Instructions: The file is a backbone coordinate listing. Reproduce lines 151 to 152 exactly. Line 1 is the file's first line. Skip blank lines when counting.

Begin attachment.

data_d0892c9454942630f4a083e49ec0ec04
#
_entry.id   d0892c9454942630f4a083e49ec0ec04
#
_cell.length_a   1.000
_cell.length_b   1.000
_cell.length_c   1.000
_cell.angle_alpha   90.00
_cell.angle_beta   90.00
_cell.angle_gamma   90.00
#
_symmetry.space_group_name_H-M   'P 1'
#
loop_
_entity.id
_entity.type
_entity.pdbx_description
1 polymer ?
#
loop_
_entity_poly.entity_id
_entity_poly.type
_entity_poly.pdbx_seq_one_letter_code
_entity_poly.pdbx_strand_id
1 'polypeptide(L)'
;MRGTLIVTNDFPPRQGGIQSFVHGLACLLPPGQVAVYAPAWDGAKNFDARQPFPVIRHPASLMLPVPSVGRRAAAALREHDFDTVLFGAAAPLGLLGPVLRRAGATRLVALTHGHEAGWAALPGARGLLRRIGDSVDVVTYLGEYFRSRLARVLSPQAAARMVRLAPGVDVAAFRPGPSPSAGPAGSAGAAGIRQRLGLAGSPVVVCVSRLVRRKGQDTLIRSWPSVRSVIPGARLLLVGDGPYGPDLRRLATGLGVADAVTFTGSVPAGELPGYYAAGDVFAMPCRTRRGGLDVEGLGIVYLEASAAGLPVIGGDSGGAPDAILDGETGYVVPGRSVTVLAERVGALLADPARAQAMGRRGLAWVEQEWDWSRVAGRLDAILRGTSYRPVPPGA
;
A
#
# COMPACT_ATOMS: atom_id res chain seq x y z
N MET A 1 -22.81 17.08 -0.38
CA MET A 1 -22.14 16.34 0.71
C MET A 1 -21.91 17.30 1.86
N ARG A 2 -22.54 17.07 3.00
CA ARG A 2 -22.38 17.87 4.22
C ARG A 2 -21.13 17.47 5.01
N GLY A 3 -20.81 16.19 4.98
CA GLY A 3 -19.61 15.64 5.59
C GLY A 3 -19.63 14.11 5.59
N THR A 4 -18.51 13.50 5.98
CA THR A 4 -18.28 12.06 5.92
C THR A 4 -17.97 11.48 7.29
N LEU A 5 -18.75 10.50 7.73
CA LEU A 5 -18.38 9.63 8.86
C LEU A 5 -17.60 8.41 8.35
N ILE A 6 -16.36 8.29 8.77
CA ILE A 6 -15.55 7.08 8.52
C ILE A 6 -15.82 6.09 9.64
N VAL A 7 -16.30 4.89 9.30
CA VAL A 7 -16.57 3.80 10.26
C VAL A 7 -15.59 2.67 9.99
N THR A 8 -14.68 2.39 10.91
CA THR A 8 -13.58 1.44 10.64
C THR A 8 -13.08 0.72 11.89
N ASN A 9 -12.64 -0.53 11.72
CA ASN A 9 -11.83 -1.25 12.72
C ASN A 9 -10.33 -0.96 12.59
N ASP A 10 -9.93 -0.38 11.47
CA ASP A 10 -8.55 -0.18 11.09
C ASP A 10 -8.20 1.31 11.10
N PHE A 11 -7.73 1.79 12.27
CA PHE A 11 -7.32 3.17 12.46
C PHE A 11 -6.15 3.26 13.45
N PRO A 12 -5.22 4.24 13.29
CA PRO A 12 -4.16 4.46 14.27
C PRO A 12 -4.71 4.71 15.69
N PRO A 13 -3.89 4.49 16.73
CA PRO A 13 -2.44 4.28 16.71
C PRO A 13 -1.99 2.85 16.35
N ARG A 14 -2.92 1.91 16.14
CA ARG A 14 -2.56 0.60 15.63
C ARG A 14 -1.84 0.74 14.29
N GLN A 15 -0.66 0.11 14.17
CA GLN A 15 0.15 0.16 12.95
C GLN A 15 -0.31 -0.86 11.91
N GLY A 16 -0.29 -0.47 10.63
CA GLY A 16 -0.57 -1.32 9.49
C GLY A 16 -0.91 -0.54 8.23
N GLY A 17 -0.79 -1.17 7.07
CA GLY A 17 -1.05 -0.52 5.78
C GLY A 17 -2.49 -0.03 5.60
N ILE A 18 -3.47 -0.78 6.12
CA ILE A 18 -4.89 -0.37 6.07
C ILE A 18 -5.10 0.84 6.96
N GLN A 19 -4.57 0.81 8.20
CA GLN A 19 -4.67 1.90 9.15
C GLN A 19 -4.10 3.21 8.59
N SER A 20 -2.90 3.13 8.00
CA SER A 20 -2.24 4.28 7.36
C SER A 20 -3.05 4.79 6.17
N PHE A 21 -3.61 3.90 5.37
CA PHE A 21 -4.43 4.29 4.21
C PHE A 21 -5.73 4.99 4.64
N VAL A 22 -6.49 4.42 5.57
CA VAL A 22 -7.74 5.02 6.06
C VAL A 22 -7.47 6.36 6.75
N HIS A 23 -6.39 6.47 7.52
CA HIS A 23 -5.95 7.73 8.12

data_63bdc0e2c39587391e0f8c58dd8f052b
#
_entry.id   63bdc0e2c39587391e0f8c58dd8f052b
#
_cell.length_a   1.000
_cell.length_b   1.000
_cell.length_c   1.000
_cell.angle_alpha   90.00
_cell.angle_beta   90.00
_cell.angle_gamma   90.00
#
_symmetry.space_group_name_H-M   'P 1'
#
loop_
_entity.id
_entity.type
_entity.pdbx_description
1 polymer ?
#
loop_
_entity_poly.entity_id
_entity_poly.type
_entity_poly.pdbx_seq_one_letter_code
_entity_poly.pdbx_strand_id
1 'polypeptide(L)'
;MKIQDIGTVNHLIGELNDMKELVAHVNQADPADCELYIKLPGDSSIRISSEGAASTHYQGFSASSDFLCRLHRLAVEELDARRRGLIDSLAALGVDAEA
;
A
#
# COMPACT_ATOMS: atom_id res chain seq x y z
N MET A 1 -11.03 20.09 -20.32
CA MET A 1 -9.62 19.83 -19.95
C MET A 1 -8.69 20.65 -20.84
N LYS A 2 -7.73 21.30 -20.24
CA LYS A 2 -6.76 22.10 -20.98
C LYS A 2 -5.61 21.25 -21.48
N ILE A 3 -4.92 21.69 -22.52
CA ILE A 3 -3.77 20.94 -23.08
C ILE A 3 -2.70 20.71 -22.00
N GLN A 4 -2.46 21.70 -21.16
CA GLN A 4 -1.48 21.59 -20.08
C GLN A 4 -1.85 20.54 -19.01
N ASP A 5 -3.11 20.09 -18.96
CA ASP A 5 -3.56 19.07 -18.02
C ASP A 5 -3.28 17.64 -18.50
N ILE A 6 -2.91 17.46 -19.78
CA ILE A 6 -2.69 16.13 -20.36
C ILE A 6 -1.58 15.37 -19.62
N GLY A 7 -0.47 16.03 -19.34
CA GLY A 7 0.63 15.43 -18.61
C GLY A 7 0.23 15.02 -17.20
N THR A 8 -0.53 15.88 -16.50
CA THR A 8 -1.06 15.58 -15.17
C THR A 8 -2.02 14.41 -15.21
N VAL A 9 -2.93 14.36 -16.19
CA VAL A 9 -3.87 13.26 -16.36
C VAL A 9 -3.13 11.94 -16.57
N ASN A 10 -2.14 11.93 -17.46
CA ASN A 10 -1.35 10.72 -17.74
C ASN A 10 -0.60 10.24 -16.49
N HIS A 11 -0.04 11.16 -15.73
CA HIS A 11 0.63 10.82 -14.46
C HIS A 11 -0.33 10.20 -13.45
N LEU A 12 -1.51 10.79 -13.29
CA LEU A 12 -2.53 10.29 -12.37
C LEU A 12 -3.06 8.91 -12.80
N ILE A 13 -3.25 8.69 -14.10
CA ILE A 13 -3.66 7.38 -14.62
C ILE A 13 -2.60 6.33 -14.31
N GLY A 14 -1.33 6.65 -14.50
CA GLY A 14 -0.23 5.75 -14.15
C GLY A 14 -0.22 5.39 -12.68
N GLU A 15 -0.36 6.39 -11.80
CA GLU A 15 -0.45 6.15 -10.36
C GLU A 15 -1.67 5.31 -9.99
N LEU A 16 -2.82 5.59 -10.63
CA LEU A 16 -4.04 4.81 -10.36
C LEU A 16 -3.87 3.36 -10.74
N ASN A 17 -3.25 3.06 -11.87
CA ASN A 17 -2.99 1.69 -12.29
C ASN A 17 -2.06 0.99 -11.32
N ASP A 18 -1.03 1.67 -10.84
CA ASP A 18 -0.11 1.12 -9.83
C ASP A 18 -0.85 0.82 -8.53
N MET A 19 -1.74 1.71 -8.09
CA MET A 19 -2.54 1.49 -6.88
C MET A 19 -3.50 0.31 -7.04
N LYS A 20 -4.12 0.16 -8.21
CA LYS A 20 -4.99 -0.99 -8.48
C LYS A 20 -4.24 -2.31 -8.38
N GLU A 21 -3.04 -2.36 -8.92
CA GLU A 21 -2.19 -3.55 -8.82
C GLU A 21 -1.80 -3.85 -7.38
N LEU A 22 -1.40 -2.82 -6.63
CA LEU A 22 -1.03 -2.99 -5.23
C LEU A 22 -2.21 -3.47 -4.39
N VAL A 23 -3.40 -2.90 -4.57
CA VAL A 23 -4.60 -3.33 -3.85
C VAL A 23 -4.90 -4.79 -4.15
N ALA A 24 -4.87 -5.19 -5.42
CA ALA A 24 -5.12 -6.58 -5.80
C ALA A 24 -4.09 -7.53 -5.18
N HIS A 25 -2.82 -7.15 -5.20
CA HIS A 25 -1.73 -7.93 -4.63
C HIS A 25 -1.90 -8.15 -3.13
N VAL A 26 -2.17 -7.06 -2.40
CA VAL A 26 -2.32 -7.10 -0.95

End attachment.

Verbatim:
CA THR A 8 -1.06 15.58 -15.17
C THR A 8 -2.02 14.41 -15.21